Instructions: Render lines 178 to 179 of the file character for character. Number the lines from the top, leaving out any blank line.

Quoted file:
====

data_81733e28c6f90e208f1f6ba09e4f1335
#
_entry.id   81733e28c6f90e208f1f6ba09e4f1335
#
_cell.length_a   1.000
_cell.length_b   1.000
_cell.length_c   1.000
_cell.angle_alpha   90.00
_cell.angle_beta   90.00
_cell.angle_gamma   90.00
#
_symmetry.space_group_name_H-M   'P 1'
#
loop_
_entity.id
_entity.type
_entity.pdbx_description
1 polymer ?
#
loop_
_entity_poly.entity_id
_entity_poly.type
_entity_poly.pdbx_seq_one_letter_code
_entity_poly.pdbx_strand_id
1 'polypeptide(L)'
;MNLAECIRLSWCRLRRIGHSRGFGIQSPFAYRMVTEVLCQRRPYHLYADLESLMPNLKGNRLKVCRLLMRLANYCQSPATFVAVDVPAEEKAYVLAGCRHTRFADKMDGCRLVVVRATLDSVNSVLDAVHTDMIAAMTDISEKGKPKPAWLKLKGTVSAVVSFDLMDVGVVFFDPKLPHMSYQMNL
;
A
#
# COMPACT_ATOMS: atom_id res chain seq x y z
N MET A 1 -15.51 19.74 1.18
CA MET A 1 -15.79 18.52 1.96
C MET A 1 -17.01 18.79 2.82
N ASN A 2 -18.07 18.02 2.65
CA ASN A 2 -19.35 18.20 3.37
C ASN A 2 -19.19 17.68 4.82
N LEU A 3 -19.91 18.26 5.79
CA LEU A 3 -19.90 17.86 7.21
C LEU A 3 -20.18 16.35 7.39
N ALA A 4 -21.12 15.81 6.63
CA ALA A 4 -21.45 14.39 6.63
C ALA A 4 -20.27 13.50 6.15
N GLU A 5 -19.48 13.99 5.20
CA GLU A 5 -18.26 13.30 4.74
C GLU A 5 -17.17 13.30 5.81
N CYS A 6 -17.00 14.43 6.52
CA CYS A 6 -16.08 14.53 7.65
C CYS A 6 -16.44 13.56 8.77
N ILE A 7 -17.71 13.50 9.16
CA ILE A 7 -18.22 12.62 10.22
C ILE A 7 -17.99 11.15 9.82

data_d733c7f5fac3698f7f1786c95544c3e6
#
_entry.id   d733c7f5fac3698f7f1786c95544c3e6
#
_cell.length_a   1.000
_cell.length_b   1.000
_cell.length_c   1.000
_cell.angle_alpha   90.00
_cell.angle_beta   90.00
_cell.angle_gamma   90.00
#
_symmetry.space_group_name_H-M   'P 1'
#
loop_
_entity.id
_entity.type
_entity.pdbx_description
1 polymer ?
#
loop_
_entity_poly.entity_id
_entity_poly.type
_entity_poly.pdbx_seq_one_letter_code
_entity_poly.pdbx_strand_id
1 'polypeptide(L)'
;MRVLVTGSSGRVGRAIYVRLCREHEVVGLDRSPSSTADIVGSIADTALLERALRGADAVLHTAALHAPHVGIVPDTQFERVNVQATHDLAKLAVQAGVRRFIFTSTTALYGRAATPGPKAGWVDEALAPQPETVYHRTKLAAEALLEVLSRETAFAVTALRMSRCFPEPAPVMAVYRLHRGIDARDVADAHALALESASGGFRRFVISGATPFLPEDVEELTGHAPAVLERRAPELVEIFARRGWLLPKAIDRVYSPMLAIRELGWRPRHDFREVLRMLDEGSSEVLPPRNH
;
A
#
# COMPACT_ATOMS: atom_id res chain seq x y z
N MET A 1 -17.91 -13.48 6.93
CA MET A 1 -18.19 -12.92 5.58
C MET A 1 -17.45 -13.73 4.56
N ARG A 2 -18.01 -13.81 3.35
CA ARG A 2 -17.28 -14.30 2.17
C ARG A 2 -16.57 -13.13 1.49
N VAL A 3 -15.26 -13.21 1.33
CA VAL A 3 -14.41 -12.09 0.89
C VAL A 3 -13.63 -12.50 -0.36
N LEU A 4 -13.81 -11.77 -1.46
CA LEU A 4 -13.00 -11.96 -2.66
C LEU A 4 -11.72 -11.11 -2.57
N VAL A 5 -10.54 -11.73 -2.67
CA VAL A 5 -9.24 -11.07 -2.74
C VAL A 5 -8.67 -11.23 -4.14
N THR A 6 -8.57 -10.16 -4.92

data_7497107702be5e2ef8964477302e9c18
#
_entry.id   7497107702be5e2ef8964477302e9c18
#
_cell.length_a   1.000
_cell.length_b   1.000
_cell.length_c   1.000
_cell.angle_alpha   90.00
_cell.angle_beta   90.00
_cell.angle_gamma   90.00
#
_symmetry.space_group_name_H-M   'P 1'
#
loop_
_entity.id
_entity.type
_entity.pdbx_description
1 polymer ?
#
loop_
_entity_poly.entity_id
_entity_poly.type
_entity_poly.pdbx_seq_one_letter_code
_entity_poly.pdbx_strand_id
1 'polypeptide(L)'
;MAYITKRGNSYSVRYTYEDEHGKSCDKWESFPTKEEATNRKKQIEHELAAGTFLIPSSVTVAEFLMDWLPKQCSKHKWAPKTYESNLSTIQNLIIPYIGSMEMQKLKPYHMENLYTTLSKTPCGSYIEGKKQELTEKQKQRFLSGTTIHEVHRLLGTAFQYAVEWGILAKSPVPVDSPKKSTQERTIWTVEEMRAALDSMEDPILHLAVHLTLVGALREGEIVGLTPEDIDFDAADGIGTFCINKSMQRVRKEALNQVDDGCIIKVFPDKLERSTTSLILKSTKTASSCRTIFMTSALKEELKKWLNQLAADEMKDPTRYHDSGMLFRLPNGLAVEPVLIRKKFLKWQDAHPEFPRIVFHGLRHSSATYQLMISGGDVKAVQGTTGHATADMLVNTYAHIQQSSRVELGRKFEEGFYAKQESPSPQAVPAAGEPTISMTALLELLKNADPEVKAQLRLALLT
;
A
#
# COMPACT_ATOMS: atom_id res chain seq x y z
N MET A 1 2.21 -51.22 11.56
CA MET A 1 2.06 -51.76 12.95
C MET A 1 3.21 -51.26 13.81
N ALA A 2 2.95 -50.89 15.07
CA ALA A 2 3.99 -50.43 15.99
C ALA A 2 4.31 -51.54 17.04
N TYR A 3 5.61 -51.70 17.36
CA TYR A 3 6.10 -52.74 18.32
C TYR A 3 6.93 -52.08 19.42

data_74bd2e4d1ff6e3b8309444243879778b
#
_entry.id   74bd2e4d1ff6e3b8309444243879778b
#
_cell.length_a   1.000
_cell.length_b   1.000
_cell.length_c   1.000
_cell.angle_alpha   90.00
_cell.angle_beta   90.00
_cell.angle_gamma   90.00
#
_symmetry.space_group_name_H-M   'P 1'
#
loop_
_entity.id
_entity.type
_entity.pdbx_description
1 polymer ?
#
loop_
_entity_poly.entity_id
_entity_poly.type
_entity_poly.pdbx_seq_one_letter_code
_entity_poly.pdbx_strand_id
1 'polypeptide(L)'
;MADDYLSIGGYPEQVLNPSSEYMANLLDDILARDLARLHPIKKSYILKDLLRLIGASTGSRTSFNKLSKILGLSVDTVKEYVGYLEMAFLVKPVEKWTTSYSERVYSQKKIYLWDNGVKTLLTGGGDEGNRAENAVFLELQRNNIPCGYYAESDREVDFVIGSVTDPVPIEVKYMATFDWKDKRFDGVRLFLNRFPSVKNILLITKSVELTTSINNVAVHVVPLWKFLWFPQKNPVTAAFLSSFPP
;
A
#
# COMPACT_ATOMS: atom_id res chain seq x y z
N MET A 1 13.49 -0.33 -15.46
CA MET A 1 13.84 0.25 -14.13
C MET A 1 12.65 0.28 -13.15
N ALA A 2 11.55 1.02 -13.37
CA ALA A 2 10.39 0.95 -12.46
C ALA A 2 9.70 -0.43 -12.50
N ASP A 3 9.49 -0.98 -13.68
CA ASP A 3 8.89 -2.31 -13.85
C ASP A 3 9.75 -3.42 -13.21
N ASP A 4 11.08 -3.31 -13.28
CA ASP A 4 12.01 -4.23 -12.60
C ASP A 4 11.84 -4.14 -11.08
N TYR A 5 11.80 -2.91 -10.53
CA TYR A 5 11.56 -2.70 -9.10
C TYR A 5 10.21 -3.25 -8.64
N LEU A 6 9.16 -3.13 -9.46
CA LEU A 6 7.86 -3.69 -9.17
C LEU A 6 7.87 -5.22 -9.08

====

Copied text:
C ASP A 4 11.84 -4.14 -11.08
N TYR A 5 11.80 -2.91 -10.53